Harquail celebrates 30th year with full slate of events

| 22/10/2015 | 0 Comments
Cayman News Service

(L-R) David Bereaux and Marc Powers performing in Pantomime

(CNS): To mark the Harquail Theatre’s 30th year, the venue will host 30 anniversary events.  First up on the calendar are three back-to-back theatrical productions being staged in the Studio Theatre.

Henry Muttoo, artistic director of the Cayman National Cultural Foundation (CNCF), based in the Harquail, explained the significance of the theatre. “The Harquail Theatre is not just a building…it is a creative space in which artists of all kinds can imagine and realise their dreams,” he said.

“It is a space that gives us the permission to suspend our disbelief for a moment and venture into unknown and familiar territory with abandon.  It is a safe space as well as a provocative one – asking everyone who enters to allow themselves to let go, for now.”

First on the schedule, the CNCF and the School of Theatre, University of South Florida, have partnered to bring Pantomime by Nobel Laureate Derek Walcott to Cayman, fresh off of performances in Tampa and Nassau, set for 30 and 31 October at the Harquail.

A third performance of Pantomime is planned for the Prospect Playhouse on 1 November, a nod to the long history between the Harquail and the Cayman Drama Society.  The group produced several plays at the Harquail  before the playhouse came into existence.

Pantomime, which was written in 1978 and performed off-Broadway in December 1986, is now considered a Caribbean classic.  Directed by Muttoo, this latest production opened in Tampa and then travelled to the Bahamas, where it received an equally enthusiastic reception at the Shakespeare in Paradise Festival.  The production will feature performers David Bereaux of Gimistory and Marc Powers, director of the School of Theatre & Dance at University of South Florida.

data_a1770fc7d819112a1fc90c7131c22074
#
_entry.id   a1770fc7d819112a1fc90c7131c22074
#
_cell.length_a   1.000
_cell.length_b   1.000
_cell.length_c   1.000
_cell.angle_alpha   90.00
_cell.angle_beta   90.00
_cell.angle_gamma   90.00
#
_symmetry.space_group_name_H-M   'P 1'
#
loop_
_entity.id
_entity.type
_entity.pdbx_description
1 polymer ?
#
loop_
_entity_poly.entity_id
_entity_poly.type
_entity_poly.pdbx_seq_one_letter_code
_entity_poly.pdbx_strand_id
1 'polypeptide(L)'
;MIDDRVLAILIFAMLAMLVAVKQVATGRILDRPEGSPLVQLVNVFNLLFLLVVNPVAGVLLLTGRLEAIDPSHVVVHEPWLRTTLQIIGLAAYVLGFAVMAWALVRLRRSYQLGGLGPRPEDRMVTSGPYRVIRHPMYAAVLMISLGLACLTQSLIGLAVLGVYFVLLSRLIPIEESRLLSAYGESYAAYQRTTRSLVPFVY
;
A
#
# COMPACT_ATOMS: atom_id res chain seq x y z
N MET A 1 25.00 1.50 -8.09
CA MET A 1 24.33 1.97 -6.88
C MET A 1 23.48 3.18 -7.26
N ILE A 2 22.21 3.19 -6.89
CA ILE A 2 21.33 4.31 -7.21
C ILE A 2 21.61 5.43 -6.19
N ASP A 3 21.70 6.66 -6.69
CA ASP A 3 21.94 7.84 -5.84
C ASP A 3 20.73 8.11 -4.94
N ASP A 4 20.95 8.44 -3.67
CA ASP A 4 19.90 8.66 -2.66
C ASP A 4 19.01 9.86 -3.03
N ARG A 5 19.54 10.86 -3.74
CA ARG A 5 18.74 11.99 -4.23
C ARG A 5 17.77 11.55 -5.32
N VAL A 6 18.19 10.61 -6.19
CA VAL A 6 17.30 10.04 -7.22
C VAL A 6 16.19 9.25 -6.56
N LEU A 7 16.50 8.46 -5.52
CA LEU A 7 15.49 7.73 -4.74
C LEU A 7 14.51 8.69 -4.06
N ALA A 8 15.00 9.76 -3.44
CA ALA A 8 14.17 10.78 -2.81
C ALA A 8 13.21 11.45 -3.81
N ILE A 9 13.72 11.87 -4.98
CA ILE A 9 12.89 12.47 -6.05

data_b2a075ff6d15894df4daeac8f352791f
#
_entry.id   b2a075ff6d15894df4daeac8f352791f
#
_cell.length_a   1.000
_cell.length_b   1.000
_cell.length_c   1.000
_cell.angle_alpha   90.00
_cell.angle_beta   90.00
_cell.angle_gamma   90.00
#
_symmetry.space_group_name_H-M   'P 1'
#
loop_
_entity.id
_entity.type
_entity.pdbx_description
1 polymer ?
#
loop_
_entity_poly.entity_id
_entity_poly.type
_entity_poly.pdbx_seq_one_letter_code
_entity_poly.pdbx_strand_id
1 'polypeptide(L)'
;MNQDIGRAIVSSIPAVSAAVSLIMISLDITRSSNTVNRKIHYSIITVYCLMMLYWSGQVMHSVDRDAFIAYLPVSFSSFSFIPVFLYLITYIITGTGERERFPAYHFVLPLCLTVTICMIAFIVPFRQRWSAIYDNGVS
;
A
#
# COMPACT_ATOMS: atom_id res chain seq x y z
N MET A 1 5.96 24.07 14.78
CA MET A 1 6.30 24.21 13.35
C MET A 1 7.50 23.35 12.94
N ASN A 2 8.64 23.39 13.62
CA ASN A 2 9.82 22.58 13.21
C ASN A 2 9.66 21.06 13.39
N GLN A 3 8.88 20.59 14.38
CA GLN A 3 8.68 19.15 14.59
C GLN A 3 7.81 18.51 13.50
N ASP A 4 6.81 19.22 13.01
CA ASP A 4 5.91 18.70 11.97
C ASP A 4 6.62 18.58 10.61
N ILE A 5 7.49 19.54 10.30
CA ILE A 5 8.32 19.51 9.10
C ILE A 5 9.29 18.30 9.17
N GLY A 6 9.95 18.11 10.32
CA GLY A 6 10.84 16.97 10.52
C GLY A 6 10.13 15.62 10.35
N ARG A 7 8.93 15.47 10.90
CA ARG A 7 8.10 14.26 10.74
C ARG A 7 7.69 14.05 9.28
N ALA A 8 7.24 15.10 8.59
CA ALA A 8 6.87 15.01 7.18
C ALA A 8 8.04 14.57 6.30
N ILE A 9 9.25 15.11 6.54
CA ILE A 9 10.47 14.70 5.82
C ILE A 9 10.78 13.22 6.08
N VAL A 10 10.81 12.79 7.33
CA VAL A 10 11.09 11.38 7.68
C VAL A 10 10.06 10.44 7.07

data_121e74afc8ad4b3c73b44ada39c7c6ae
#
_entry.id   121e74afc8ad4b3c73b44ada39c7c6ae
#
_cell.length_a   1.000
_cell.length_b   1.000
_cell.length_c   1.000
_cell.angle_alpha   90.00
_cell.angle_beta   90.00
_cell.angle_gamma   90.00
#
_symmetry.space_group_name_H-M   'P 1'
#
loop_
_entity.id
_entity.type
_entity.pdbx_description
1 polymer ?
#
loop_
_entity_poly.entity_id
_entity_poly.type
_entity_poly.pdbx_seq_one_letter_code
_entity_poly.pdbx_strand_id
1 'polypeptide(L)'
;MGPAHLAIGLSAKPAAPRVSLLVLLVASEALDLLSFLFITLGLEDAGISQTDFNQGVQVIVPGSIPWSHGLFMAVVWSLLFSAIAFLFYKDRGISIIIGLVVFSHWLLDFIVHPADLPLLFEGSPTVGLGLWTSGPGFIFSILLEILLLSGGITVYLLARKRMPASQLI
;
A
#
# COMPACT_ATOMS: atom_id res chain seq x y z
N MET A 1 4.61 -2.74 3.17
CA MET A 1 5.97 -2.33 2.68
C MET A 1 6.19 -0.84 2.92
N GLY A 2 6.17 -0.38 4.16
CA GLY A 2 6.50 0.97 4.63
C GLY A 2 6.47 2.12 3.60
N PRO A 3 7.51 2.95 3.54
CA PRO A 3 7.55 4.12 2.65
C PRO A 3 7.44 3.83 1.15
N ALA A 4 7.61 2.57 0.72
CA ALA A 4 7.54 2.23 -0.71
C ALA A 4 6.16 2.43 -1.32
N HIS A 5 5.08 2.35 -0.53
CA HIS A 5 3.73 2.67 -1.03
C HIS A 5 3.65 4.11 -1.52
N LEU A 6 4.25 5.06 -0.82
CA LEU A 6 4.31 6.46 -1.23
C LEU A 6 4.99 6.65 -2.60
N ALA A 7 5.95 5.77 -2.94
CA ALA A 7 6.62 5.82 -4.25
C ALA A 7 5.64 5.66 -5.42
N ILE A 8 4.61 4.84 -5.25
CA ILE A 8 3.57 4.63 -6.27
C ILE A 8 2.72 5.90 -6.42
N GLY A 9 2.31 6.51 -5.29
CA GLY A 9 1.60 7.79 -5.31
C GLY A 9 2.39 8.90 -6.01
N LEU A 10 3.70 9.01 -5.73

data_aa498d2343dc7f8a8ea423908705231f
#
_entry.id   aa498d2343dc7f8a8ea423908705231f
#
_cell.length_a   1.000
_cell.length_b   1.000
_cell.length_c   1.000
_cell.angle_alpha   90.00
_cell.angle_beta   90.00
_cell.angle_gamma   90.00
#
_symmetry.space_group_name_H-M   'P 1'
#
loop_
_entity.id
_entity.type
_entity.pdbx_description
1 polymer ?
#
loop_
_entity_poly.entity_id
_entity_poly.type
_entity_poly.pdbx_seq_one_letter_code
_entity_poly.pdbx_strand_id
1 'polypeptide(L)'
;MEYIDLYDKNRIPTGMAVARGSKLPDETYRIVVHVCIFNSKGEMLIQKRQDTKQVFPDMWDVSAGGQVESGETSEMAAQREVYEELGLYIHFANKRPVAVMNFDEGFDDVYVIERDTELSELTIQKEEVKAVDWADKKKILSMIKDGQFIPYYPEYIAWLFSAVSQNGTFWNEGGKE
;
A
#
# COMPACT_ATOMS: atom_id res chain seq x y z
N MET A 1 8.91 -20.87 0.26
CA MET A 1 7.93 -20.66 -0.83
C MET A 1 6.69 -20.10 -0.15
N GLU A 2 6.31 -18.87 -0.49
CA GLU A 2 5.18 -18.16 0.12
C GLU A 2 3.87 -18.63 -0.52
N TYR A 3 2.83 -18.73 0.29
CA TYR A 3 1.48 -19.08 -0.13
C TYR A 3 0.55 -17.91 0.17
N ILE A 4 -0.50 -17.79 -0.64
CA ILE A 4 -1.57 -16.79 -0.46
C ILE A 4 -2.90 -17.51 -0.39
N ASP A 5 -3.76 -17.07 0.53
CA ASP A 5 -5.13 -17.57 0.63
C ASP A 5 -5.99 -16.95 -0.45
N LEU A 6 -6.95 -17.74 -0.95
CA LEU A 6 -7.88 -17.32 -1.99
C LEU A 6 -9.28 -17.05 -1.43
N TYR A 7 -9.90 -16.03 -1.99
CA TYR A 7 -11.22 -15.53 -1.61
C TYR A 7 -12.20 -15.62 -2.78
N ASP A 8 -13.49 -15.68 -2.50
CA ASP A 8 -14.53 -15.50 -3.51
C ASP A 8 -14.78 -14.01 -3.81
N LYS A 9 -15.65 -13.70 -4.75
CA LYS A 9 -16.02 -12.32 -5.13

Next up, Tony award-winning play Sizwe Banzi is Dead by Athol Fugard, with John Kani and Winston Ntshona, will be performed 13-15 November, directed by Philip A. Burrows of the Bahamas and featuring actors Dion Johnson and Mark Humes.  Muttoo handpicked this play, saying the performance was “captivating, bold, painfully honest about the physical, psychological and spiritual trauma South Africa and the world suffered during apartheid”.

To complete the trifecta, The Fallen Angel and the Devil Concubine, a collective creation by Groundwork Theatre Company of Jamaica, starring local actresses Rita Estevanovich and Lesley-Ann Bernard, will be staged 4-6 December.

This dramedy is about two very different women who are very much the same in their maddening desire for a family, acceptance and a place to call home.

Tickets for the first three theatrical productions are on sale now at Foster’s (The Strand), Funky Tang’s, Health Care Pharmacy (Grand Harbour) and CNCF offices.

Special anniversary packages are available through CNCF for anyone purchasing tickets for all three productions, and group rates are also available.

A calendar of 30th anniversary events is available on CNCF’s website. For more information on tickets call 949-5477 or email the CNCF

 

 

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Category: Performing Arts

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